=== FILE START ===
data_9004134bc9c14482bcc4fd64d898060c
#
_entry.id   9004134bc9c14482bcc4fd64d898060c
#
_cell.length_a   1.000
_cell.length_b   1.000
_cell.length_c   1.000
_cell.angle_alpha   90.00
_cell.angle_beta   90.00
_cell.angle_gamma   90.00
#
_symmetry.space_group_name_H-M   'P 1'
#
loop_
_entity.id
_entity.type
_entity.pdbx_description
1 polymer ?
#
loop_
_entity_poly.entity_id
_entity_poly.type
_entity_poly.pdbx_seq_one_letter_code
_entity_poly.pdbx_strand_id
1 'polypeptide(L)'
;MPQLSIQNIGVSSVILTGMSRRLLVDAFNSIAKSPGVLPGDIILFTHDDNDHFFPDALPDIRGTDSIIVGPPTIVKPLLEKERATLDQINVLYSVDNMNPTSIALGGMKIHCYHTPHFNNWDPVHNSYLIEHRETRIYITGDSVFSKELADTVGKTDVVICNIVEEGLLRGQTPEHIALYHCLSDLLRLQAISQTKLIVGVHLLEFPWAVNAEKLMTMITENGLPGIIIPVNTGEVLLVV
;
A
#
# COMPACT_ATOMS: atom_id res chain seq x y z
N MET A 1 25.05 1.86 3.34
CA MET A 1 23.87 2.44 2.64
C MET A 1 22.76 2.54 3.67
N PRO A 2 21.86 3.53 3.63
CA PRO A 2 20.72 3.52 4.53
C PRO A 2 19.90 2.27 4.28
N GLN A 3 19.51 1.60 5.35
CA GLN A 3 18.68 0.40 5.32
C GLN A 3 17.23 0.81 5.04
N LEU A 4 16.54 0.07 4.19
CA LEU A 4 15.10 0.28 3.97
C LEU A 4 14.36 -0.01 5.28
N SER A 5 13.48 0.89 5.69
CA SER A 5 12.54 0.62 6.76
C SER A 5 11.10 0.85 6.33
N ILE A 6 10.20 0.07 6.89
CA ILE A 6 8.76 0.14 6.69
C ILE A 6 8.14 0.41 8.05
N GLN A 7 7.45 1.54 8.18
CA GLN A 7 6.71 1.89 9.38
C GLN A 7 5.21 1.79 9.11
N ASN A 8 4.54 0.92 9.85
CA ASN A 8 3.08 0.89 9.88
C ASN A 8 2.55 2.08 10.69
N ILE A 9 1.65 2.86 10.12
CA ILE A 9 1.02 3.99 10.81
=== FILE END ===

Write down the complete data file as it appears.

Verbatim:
data_9004134bc9c14482bcc4fd64d898060c
#
_entry.id   9004134bc9c14482bcc4fd64d898060c
#
_cell.length_a   1.000
_cell.length_b   1.000
_cell.length_c   1.000
_cell.angle_alpha   90.00
_cell.angle_beta   90.00
_cell.angle_gamma   90.00
#
_symmetry.space_group_name_H-M   'P 1'
#
loop_
_entity.id
_entity.type
_entity.pdbx_description
1 polymer ?
#
loop_
_entity_poly.entity_id
_entity_poly.type
_entity_poly.pdbx_seq_one_letter_code
_entity_poly.pdbx_strand_id
1 'polypeptide(L)'
;MPQLSIQNIGVSSVILTGMSRRLLVDAFNSIAKSPGVLPGDIILFTHDDNDHFFPDALPDIRGTDSIIVGPPTIVKPLLEKERATLDQINVLYSVDNMNPTSIALGGMKIHCYHTPHFNNWDPVHNSYLIEHRETRIYITGDSVFSKELADTVGKTDVVICNIVEEGLLRGQTPEHIALYHCLSDLLRLQAISQTKLIVGVHLLEFPWAVNAEKLMTMITENGLPGIIIPVNTGEVLLVV
;
A
#
# COMPACT_ATOMS: atom_id res chain seq x y z
N MET A 1 25.05 1.86 3.34
CA MET A 1 23.87 2.44 2.64
C MET A 1 22.76 2.54 3.67
N PRO A 2 21.86 3.53 3.63
CA PRO A 2 20.72 3.52 4.53
C PRO A 2 19.90 2.27 4.28
N GLN A 3 19.51 1.60 5.35
CA GLN A 3 18.68 0.40 5.32
C GLN A 3 17.23 0.81 5.04
N LEU A 4 16.54 0.07 4.19
CA LEU A 4 15.10 0.28 3.97
C LEU A 4 14.36 -0.01 5.28
N SER A 5 13.48 0.89 5.69
CA SER A 5 12.54 0.62 6.76
C SER A 5 11.10 0.85 6.33
N ILE A 6 10.20 0.07 6.89
CA ILE A 6 8.76 0.14 6.69
C ILE A 6 8.14 0.41 8.05
N GLN A 7 7.45 1.54 8.18
CA GLN A 7 6.71 1.89 9.38
C GLN A 7 5.21 1.79 9.11
N ASN A 8 4.54 0.92 9.85
CA ASN A 8 3.08 0.89 9.88
C ASN A 8 2.55 2.08 10.69
N ILE A 9 1.65 2.86 10.12
CA ILE A 9 1.02 3.99 10.81